• 31

    Park YSKim SHChang JHChang JWPark YG: Radiosurgery for radiosurgery-induced cavernous malformation. World Neurosurg 75:94982011

  • 32

    Pozzati EGaist GPoppi MMorrone BPadovani R: Microsurgical removal of paraventricular cavernous angiomas. Report of two cases. J Neurosurg 55:3083111981

  • 33

    Pozzati EGiangaspero FMarliani FAcciarri N: Occult cerebrovascular malformations after irradiation. Neurosurgery 39:6776841996

  • 34

    Rigamonti DJohnson PCSpetzler RFHadley MNDrayer BP: Cavernous malformations and capillary telangiectasia: a spectrum within a single pathological entity. Neurosurgery 28:60641991

  • 35

    Sasagawa YAkai TItou SIizuka H: Gamma knife radiosurgery-induced cavernous hemangioma: case report. Neurosurgery 64:E1006E10072009

  • 36

    Strenger VSovinz PLackner HDornbusch HJLingitz HEder HG: Intracerebral cavernous hemangioma after cranial irradiation in childhood. Incidence and risk factors. Strahlenther Onkol 184:2762802008

  • 37

    Tsao MNLi YQLu GXu YWong CS: Upregulation of vascular endothelial growth factor is associated with radiation-induced blood-spinal cord barrier breakdown. J Neuropathol Exp Neurol 58:105110601999

  • 38

    Van Calenbergh FDemaerel PSciot Rvan Loon J: Acquired cerebellar cavernous angioma following childhood radiotherapy in a patient with neurofibromatosis type 1. Acta Neurol Belg 103:1031062003

  • 39

    Wang XHui XHLiu JPMao Q: Radiation-induced cavernous malformation at the site of arteriovenous malformation following gamma knife radiosurgery: case report. Clin Neurol Neurosurg 114:128712892012

  • 40

    Wilson CB: Cryptic vascular malformations. Clin Neurosurg 38:49841992

  • 41

    Woo EChan YFLam KLok ASYu YLHuang CY: Apoplectic intracerebral hemorrhage: an unusual complication of cerebral radiation necrosis. Pathology 19:95981987

  • 42

    Zabramski JMWascher TMSpetzler RFJohnson BGolfinos JDrayer BP: The natural history of familial cavernous malformations: results of an ongoing study. J Neurosurg 80:4224321994

If the inline PDF is not rendering correctly, you can download the PDF file here.

Article Information

Correspondence Kelly D. Flemming, Department of Neurology, Mayo Clinic, 200 First St. SW, Rochester, MN 55905. email: flemming.kelly@mayo.edu.

INCLUDE WHEN CITING Published online February 20, 2015; DOI: 10.3171/2015.1.JNS141452.

DISCLOSURE Dr. Lanzino has served as a consultant to Covidien and Codman/Johnson and Johnson.

© AANS, except where prohibited by US copyright law.

Headings

Figures

  • View in gallery

    Kaplan-Meier plot of time from radiation treatment until the development of a first CM.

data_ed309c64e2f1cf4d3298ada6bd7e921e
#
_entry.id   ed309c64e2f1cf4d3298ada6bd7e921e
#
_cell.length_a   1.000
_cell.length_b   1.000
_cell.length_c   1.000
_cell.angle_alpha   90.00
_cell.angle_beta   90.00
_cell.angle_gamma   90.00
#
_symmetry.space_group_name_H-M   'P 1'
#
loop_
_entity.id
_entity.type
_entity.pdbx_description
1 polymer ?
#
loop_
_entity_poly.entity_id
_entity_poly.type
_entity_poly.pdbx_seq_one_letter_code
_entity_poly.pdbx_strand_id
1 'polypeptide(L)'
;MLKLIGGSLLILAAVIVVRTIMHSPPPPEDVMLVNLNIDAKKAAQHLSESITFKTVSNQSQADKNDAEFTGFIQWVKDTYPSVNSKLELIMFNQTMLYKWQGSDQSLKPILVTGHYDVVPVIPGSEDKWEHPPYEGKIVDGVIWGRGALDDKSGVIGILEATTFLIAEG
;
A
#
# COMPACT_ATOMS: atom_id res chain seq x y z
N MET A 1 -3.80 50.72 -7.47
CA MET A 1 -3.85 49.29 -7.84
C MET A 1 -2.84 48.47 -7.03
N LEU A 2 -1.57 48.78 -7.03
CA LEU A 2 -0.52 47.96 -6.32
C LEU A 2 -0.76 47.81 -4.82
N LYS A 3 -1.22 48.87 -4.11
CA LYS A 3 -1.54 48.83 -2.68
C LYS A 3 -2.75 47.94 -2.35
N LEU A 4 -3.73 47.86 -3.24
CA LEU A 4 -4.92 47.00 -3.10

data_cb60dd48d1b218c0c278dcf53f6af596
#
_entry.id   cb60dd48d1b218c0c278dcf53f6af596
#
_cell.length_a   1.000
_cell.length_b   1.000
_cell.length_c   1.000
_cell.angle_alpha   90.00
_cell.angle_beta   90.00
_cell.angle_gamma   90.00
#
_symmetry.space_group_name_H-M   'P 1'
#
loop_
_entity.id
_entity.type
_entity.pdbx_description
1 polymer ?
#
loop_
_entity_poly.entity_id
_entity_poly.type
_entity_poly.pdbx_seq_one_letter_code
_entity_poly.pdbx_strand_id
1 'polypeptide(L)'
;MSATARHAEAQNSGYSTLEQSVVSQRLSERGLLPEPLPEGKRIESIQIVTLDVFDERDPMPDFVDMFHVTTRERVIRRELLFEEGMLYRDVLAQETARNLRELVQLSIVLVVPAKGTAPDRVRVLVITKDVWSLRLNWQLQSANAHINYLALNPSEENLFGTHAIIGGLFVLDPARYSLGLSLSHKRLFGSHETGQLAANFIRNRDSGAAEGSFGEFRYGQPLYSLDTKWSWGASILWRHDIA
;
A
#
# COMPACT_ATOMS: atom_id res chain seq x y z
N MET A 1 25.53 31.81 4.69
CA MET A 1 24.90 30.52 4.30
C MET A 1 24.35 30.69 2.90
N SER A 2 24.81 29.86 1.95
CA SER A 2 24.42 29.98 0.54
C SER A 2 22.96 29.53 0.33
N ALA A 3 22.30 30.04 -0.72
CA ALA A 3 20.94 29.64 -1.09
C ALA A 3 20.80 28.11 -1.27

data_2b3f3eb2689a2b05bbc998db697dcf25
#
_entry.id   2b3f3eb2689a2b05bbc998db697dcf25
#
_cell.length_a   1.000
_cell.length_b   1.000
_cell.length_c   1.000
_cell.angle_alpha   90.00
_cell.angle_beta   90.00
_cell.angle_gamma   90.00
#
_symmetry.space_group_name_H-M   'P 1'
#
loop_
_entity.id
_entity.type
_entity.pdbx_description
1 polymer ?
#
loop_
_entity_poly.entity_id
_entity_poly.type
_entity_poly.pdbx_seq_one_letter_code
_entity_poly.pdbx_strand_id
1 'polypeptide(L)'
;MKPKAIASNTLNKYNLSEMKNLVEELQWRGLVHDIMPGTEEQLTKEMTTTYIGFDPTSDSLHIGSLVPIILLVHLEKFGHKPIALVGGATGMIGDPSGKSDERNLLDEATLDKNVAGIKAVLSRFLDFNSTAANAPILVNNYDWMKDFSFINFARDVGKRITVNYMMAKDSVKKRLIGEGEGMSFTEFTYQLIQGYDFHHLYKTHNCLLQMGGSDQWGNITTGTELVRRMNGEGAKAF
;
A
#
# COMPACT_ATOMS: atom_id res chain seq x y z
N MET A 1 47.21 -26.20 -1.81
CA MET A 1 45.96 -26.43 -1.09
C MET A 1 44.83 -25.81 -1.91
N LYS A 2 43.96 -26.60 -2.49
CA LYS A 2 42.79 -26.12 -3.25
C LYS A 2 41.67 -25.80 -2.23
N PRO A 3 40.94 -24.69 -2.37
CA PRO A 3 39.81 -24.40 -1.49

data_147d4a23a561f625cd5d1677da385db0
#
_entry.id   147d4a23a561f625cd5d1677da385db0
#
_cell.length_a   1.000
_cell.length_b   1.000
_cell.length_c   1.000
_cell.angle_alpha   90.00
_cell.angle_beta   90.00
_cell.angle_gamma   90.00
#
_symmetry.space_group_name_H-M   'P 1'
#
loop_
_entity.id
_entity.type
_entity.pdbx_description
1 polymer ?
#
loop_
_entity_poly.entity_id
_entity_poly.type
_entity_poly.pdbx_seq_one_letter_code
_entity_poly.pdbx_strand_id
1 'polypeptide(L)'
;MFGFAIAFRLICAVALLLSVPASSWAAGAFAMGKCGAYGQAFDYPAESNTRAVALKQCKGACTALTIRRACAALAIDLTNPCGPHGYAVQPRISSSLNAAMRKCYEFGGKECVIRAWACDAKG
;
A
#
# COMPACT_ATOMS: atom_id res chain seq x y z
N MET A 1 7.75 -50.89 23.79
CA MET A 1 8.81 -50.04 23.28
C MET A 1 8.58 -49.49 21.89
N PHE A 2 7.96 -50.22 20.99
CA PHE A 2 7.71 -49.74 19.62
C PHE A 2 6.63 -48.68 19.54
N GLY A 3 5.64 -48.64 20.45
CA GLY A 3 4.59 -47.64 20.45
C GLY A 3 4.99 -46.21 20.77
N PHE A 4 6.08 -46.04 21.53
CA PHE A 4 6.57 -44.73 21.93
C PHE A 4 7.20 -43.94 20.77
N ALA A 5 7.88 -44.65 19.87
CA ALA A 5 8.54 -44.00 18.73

• View in gallery

    Case 11. A: Axial T2-weighted MR images of the patient at age 31 show pontine atrophy without intraparenchymal signal abnormality (left) and a new asymptomatic area of mixed signal intensity (arrow) in the right parietooccipital region (right) consistent with a CM. B: The pons is still without evidence of CM on axial T2-weighted MRI at age 34 (left). Axial T2-weighted MRI shows acute hemorrhage from the right parietooccipital CM (center). Axial GRE MRI shows the same right parietooccipital hemorrhage and no evidence of abnormality in the left caudate (right). C: Axial T2-weighted MRI obtained at age 35 shows a new hypointense lesion (arrow) in the posterior left pons (left). Stable encephalomalacia related to prior hemorrhage is observed around the right parietooccipital CM (center). Axial GRE MRI is still without abnormality in the left caudate (right). D: Axial T2-weighted MRI at age 37 shows acute hemorrhage from the pontine CM (left). Encephalomalacia in the right parietooccipital region is unchanged (center). Axial GRE MRI shows a new focal hypointensity in the subcortical white matter (arrow) near the head of the left caudate (right).

References

  • 1

    Al-Shahi Salman RBerg MJMorrison LAwad IA: Hemorrhage from cavernous malformations of the brain: definition and reporting standards. Stroke 39:322232302008

  • 2

    Alexander MJDeSalles AATomiyasu U: Multiple radiation-induced intracranial lesions after treatment for pituitary adenoma. Case report. J Neurosurg 88:1111151998

  • 3

    Battaglia FUro-Coste EDelisle MBTannier C: [Radiation-induced cavernoma: two cases.]. Rev Neurol (Paris) 164:4684712008. (Fr)

  • 4

    Bejjani GKCaputy AJKurtzke RNDuong DHSekhar LN: Remote hemorrhage of a pontine cavernous angioma fifty-two years after cerebral irradiation. Acta Neurochir (Wien) 139:5835841997

  • 5

    Brassard MABahary JPLeblanc RBourgouin PBerthelet FVillemure JG: Cavernous hemangioma after stereotactic radiotherapy. J Radiosurg 2:1951981999

  • 6

    Cakirer S: De novo formation of a cavernous malformation of the brain in the presence of a developmental venous anomaly. Clin Radiol 58:2512562003

  • 7

    Campeau NGLane JI: De novo development of a lesion with the appearance of a cavernous malformation adjacent to an existing developmental venous anomaly. AJNR Am J Neuroradiol 26:1561592005

  • 8